Alliance calls for £400k 'bonfire diversion' funding U-turn
Councillor questions why DUP 'so keen to support festival they spend so much time complaining about'
The Alliance Party at Belfast City Hall has called on a controversial decision to give £400K of ratepayers’ cash to community groups for “bonfire diversion” to be reversed.
Two weeks ago, Sinn Fein, the DUP and the PUP supported funding a series of “educational and diversionary activities associated with July and August bonfires” at a council committee.
Alliance and the SDLP, who voted against the proposals alongside the UUP, have since requested a meeting with the Audit Office over the funding allocation, which earmarked £400,000 to several groups across Belfast for activities over the summer.
The Ulster Unionist Party said its group of Belfast councillors will be meeting with party legal representatives over how the controversial decision was made later this week.
One organisation which is to receive £100,000 is the Feile festival in west Belfast, which council figures show has already received £130,000 funding this year.
Alliance council group leader Michael Long said his party will call on the decision to be reversed when it is due to be officially ratified at City Hall next Monday.
“At a time when so many organisations across our city are struggling with funding cuts, it appears that Feile is doing just fine with their already substantial funding being massively increased through the deal between the DUP and Sinn Fein last week which Alliance opposed,” Councillor Long said.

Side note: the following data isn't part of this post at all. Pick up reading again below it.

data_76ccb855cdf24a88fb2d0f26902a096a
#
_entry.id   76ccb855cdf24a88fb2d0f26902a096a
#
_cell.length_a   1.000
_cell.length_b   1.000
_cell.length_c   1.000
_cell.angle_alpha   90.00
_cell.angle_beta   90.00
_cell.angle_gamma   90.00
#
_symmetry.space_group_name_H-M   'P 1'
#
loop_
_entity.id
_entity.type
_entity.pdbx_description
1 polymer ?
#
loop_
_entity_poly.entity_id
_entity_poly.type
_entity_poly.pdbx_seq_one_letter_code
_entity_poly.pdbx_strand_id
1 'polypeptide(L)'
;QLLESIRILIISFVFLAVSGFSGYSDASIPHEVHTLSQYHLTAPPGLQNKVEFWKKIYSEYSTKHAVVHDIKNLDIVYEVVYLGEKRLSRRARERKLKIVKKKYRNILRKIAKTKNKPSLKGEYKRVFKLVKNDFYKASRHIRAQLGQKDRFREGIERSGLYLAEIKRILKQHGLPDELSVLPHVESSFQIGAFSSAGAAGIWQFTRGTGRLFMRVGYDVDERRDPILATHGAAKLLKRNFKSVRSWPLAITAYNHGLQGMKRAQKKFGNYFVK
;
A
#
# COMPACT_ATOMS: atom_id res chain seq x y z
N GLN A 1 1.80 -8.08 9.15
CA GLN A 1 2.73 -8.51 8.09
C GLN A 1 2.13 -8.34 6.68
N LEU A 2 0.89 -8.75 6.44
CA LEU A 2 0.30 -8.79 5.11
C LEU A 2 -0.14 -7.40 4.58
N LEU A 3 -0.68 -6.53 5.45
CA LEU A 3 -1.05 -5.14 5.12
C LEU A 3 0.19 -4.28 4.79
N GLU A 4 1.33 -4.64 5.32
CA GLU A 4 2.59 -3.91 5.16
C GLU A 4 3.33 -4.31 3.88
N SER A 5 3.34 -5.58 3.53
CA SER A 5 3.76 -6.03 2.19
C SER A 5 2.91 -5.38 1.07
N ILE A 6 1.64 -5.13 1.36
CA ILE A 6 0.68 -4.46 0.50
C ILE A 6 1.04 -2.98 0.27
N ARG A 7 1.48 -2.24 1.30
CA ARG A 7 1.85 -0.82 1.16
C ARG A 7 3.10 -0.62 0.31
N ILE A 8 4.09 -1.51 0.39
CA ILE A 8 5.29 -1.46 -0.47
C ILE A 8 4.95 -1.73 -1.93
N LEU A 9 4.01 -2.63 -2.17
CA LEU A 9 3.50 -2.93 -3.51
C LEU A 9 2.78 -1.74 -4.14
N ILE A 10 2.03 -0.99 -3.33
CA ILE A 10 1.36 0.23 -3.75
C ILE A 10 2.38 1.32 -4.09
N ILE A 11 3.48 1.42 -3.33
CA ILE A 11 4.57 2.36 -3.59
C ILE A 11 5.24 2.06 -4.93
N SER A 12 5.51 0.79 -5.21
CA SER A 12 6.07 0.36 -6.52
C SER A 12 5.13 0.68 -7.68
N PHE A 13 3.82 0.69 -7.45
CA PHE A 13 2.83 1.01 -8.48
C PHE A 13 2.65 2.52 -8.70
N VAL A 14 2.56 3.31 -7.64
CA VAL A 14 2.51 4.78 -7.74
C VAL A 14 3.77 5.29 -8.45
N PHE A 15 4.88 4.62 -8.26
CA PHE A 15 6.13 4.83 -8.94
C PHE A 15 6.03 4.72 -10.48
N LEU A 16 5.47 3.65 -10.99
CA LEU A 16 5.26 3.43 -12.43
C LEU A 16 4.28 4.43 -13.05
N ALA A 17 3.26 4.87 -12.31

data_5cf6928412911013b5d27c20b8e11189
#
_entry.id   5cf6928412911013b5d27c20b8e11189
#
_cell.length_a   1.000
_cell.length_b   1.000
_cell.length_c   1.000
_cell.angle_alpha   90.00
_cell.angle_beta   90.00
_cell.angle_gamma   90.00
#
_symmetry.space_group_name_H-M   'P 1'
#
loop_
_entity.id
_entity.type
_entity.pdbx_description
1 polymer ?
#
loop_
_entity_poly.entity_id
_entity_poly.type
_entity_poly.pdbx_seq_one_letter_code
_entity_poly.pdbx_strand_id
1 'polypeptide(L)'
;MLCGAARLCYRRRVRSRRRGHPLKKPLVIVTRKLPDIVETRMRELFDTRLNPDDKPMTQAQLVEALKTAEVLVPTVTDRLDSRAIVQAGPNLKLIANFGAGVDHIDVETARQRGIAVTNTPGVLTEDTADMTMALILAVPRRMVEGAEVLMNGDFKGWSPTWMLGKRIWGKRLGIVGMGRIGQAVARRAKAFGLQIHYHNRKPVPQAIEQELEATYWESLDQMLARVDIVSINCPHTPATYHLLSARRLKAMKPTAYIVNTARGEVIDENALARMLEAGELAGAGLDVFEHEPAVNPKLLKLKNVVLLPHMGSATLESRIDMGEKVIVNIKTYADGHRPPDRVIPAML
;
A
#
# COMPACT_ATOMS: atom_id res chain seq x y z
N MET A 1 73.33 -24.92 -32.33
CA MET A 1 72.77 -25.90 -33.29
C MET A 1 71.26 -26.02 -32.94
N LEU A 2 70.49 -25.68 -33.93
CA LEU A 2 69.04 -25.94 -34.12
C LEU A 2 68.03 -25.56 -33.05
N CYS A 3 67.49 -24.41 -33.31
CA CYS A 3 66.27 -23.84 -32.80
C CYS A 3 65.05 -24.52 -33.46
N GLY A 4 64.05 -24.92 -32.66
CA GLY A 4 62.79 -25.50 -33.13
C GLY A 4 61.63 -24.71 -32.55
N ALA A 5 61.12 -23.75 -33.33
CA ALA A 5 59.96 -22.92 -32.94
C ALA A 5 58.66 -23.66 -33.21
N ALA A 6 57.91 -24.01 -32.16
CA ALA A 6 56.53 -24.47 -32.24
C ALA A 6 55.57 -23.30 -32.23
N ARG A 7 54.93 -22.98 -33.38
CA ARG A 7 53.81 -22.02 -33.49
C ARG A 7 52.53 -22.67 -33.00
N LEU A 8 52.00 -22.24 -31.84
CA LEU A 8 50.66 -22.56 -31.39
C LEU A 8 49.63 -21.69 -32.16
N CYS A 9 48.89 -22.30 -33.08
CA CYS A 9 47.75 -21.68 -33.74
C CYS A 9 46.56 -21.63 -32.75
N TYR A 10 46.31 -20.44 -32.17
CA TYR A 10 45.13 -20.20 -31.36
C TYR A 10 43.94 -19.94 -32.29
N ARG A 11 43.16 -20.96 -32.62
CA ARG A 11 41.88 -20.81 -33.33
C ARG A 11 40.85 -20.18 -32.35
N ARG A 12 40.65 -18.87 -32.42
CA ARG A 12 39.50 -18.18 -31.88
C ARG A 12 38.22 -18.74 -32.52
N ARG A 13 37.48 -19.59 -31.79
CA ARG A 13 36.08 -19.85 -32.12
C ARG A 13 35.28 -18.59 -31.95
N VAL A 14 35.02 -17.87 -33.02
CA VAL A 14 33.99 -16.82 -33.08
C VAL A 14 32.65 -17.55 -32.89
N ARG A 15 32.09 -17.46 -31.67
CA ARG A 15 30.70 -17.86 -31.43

“It appears that Feile just need to write in a letter to get more money whilst other groups spend many hours filling in forms to even access small amounts of money.
“At the meeting, many other groups were excluded from funding by the DUP and Sinn Fein and you have to question why the DUP are so keen to provide so much funding to a festival they spend so much time complaining about.”
Since the decision was made at the council’s Strategic Policy and Resources Committee almost two weeks ago, some parties have criticised the lack of use of the “call-in” mechanism in the process.
A call-in allows other parties to ask for an issue to be revisited if they believe it was not properly made in the first instance.
Ulster unionist councillor Jim Rodgers accused those who supported the £400K decision of “abusing” the council system by not allowing the call-in to be used.
In recent weeks representatives at City Hall have referred to a "string of controversial decisions" pushed through the council by some parties in which the call-in was not used, including February's reallocation of £4m of council funds for "community tourism".
Councillor Rodgers said how both decisions were pushed through committee was “an absolute disgrace”.
When others criticised the funding as a "carve up", DUP council group leader Lee Reynolds said the money was not just about bonfire diversion - but was “a sensible investment to deliver a good summer for our city".
"Some of these parties will stand up and condemn when the DUP and Sinn Féin don't agree, and then if we do have something that we are both willing to vote for they still find reasons to condemn us," he added.
According to council documents seen by this reporter, a total of seven groups and events are to be funded.
Cash earmarked for “Woodvale” and the Ulster-Scots Agency - a combined £180,000 - is "to be taken from the European City of Culture budget".
The council’s European City of Culture bid was torpedoed last year due to Brexit.
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